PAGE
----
\(X\) grams of water were added to 80 grams of a strong solution of acid. If as a result, the concentration of acid in the solution became \(\frac{1}{Y}\) times of the initial concentration, what was the concentration of acid in the original solution?

(1) \(X = 80\)

(2) \(Y = 2\)

Responding to a pm:

Quote:

I made this equation: A1/(80+x) = 1/Y *(A2/80). Is this equation right? Where A1 is the new concentration of acid, and A2 is the original one. I realize my initial wrror , which was to put both A1 and A2 as A (lack of concentration I suppose).

I don't know how you get this equation.

Amount of acid remains same after you add water so

Re: X grams of water were added to the 80 grams of a strong [#permalink]
26 Jun 2015, 22:56

1

This post received KUDOS

Can someone please tell me if my logic is correct?

According to the statements: if a is the weight of acid and w is the weight of water then total weight is a + w = 80

Initial concentration of acid is a/(a+w) = a/80 >> this is what we need to find.

If x gms of water is added to the mixture then,

a/(80+x) = (1/y) a/80; which gives 1/80+x = 1/y80

Substituting value of x from statement 1 we get 1/160 = 1/160 >> Not Sufficient Substituting vale of y from statement 2 again gives the same fraction >> Not sufficient

Combining 1 & 2 does not give us any new info; hence E

Re: X grams of water were added to the 80 grams of a strong [#permalink]
26 Jun 2015, 23:09

Expert's post

AjChakravarthy wrote:

Can someone please tell me if my logic is correct?

According to the statements: if a is the weight of acid and w is the weight of water then total weight is a + w = 80

Initial concentration of acid is a/(a+w) = a/80 >> this is what we need to find.

If x gms of water is added to the mixture then,

a/(80+x) = (1/y) a/80; which gives 1/80+x = 1/y80

Substituting value of x from statement 1 we get 1/160 = 1/160 >> Not Sufficient Substituting vale of y from statement 2 again gives the same fraction >> Not sufficient

Combining 1 & 2 does not give us any new info; hence E

This approach is correct?

This is absolutely fine approach.

Only the reasoning of highlighted part is not very clear.

We must be clear that, We only need to know the value of either a or W to answer the question

Statement 1: Gives us the value of y but no information about values of a or W hence Not Sufficient Statement 2: Gives us the value of y but no information about values of a or W hence Not Sufficient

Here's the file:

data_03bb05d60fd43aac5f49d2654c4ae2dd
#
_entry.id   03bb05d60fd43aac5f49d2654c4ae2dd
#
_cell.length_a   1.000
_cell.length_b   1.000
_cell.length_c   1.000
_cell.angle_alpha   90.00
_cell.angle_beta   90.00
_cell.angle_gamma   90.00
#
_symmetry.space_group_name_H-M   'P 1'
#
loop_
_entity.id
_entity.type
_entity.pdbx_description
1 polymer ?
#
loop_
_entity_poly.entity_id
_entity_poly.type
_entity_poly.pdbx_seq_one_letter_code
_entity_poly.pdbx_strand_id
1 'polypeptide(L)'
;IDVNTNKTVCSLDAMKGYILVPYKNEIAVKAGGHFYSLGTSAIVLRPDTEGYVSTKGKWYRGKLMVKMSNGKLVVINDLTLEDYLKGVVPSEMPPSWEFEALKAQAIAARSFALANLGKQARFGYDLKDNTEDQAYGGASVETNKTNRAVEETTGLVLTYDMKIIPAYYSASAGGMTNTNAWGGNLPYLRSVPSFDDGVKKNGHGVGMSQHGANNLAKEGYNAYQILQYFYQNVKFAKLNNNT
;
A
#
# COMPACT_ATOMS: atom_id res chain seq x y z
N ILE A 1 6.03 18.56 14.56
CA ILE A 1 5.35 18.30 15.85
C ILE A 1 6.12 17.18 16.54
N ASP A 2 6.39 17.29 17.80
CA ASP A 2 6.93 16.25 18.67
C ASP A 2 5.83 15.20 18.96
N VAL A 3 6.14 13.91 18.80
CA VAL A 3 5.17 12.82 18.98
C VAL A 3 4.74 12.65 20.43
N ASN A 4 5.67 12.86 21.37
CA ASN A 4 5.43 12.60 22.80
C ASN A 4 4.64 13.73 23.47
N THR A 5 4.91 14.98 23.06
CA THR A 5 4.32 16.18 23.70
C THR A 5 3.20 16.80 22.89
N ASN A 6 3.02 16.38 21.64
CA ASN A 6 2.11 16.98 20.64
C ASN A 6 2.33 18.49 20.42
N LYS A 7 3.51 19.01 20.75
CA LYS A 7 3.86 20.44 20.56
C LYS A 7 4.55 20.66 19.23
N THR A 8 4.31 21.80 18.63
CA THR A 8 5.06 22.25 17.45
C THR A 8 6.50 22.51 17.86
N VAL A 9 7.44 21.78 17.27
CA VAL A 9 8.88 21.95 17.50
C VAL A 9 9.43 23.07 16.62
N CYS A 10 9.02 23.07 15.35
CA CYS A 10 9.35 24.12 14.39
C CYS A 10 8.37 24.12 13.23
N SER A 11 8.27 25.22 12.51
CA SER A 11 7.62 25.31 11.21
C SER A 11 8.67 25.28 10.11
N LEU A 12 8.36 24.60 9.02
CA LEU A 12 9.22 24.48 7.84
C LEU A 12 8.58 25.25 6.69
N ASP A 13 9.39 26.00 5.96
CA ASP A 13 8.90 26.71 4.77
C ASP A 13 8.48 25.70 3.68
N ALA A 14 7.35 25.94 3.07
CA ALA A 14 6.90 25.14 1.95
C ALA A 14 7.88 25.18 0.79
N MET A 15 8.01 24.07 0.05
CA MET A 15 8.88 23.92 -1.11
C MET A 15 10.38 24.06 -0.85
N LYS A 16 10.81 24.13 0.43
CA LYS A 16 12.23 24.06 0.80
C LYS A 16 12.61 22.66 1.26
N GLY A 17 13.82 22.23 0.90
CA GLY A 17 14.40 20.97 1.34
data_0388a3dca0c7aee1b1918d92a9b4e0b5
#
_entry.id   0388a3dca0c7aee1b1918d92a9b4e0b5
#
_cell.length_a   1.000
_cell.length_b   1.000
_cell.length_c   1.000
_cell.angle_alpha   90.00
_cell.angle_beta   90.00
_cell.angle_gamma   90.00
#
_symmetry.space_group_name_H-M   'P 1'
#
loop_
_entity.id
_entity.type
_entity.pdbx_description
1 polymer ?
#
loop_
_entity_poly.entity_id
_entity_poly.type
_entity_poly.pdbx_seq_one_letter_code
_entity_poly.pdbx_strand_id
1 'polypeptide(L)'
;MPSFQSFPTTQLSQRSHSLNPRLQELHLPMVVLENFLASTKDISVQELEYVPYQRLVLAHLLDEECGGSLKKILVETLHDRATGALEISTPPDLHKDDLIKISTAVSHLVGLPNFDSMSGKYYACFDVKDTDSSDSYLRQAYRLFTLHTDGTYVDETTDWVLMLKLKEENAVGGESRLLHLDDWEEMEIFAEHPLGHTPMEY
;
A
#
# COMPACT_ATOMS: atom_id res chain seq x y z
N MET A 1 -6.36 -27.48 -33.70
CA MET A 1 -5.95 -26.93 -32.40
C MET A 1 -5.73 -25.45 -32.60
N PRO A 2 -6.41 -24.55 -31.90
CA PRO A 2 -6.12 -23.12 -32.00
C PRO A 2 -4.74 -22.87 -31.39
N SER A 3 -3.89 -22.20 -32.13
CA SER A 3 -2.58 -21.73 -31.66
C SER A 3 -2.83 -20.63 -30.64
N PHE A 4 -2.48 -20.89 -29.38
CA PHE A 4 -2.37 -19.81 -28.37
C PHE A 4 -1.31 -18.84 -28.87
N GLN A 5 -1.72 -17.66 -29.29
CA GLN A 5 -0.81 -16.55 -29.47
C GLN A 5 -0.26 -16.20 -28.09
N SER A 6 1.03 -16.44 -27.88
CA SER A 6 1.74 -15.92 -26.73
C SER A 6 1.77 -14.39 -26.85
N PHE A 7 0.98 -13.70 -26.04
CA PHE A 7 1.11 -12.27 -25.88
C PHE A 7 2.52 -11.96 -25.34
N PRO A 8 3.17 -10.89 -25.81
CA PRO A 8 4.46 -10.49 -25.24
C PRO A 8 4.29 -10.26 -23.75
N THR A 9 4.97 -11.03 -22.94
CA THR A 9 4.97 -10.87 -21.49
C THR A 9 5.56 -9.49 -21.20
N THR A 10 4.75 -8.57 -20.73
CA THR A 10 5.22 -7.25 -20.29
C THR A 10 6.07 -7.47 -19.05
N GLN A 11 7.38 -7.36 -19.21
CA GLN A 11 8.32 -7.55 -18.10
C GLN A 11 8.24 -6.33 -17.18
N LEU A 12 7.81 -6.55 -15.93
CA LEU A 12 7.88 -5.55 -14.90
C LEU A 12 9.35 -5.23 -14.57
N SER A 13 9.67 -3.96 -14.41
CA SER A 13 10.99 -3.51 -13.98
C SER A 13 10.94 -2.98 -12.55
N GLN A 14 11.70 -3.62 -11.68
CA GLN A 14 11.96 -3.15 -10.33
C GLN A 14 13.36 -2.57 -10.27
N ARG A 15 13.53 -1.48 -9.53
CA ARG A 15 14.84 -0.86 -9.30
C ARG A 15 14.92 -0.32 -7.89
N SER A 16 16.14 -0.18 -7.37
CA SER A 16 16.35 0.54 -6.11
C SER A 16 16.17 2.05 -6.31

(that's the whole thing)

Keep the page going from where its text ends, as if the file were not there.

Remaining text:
Combining the two gives us the value of y only so NOT Sufficient Answer: OptionE _________________

Re: X grams of water were added to the 80 grams of a strong [#permalink]
27 Jun 2015, 00:15

GMATinsight wrote:

AjChakravarthy wrote:

Can someone please tell me if my logic is correct?

According to the statements: if a is the weight of acid and w is the weight of water then total weight is a + w = 80

Initial concentration of acid is a/(a+w) = a/80 >> this is what we need to find.

If x gms of water is added to the mixture then,

a/(80+x) = (1/y) a/80; which gives 1/80+x = 1/y80

Substituting value of x from statement 1 we get 1/160 = 1/160 >> Not Sufficient Substituting vale of y from statement 2 again gives the same fraction >> Not sufficient

Combining 1 & 2 does not give us any new info; hence E

This approach is correct?

This is absolutely fine approach.

Only the reasoning of highlighted part is not very clear.

We must be clear that, We only need to know the value of either a or W to answer the question

Statement 1: Gives us the value of y but no information about values of a or W hence Not Sufficient Statement 2: Gives us the value of y but no information about values of a or W hence Not Sufficient

Combining the two gives us the value of y only so NOT Sufficient Answer: OptionE

Thanks very much for the clarification

Regarding the highlighted part : just saying that wen we substitute the values and simplify, in each case we get 1/160 = 1/160....

gmatclubot

Re: X grams of water were added to the 80 grams of a strong
[#permalink]
27 Jun 2015, 00:15

Low GPA MBA Acceptance Rate Analysis Many applicants worry about applying to business school if they have a low GPA. I analyzed the low GPA MBA acceptance rate at...

In out-of-the-way places of the heart, Where your thoughts never think to wander, This beginning has been quietly forming, Waiting until you were ready to emerge. For a long...